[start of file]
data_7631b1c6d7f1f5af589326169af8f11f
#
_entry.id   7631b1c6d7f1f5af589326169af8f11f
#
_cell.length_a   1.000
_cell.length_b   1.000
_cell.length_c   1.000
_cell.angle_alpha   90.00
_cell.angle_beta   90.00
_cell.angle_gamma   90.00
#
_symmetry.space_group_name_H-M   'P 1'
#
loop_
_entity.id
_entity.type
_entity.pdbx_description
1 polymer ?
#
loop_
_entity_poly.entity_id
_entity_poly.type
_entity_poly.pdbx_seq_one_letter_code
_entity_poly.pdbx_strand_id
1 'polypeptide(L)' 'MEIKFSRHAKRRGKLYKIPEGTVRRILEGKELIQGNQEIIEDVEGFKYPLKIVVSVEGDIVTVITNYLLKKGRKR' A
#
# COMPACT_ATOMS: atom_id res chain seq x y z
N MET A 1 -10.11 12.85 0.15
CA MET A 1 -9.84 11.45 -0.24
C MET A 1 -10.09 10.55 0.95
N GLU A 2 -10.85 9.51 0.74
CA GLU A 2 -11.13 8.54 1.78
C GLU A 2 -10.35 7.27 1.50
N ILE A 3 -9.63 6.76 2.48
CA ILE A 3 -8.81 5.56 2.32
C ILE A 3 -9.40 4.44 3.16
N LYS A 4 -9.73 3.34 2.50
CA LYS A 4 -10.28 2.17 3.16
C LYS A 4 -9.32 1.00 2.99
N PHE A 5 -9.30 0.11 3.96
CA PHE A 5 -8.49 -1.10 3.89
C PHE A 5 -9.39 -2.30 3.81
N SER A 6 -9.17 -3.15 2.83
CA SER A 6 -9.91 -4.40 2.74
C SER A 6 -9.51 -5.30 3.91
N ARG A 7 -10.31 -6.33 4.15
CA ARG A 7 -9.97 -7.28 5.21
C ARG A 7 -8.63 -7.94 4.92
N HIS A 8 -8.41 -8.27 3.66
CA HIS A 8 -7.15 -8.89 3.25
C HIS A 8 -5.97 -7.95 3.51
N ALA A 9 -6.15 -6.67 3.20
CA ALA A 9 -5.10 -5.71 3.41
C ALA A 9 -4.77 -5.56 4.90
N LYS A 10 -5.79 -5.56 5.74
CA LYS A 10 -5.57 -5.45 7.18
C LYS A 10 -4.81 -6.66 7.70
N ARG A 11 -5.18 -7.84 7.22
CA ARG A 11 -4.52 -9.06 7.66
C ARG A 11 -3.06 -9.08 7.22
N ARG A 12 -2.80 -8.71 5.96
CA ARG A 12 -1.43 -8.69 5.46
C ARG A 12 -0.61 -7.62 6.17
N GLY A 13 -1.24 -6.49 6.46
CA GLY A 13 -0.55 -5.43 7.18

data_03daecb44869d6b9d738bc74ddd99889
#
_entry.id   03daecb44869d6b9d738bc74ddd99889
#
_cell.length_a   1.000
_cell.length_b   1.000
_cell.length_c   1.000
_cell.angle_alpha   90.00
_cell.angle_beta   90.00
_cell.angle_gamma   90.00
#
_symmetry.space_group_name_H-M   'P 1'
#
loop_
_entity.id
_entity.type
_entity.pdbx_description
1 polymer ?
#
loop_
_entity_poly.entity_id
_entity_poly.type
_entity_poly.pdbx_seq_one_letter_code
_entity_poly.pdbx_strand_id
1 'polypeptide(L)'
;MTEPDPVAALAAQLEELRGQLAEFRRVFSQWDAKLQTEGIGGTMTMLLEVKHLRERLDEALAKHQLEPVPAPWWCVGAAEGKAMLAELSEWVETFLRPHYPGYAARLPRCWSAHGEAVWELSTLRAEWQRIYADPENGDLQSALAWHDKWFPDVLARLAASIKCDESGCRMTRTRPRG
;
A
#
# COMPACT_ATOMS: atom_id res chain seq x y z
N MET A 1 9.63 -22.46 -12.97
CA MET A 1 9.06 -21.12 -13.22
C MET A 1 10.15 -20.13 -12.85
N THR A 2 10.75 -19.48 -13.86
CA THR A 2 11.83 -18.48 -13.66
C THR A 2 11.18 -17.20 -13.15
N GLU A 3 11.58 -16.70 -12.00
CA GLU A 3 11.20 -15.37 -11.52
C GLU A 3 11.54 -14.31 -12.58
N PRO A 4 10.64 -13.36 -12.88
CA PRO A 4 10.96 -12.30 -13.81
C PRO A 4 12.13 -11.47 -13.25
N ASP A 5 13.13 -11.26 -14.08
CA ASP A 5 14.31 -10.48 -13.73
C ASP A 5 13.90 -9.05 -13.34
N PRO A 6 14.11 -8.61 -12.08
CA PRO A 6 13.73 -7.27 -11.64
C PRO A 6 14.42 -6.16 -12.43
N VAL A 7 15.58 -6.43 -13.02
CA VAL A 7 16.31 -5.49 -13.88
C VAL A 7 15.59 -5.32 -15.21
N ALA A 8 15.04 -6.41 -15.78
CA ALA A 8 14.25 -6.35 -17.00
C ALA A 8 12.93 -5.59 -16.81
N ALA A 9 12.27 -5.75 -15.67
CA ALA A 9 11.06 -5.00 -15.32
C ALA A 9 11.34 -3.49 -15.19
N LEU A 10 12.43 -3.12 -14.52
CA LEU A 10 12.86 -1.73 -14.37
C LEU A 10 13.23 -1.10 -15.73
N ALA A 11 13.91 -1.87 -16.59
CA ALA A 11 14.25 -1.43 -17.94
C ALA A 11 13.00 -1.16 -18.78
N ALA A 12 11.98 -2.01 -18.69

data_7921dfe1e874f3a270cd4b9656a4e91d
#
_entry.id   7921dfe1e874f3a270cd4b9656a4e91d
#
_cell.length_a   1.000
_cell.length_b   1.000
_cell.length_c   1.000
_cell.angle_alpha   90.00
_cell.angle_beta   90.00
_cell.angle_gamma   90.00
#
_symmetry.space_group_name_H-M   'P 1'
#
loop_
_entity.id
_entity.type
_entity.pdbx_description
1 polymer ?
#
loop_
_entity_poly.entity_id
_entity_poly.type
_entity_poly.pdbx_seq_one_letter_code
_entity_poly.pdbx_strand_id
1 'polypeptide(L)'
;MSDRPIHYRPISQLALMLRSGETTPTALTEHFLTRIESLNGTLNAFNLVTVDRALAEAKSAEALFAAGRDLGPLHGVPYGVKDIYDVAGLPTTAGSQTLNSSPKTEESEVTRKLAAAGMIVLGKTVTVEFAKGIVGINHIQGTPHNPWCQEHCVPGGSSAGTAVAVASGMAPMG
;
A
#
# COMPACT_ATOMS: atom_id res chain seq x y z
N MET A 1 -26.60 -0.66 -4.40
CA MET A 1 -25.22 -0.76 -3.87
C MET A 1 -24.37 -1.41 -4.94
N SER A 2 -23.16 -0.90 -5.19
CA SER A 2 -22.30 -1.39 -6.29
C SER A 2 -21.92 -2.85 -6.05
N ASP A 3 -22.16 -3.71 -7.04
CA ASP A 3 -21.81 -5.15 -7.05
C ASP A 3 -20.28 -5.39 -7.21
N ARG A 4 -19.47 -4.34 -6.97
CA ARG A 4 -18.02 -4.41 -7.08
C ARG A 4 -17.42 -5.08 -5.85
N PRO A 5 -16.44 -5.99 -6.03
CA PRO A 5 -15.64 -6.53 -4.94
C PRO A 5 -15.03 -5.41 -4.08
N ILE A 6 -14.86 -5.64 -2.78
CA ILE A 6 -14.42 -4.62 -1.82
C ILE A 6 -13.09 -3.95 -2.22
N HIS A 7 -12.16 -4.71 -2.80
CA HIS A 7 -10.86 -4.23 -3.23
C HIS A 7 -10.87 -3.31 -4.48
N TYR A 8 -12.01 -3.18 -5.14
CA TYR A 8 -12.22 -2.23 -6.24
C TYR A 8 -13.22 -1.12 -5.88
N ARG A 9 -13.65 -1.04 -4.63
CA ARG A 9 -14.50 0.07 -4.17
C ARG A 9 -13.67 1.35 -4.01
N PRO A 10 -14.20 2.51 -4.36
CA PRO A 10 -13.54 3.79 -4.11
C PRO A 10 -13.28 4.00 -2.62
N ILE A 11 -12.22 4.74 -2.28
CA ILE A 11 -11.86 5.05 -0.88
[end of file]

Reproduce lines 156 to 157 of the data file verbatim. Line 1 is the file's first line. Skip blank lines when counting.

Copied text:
;
A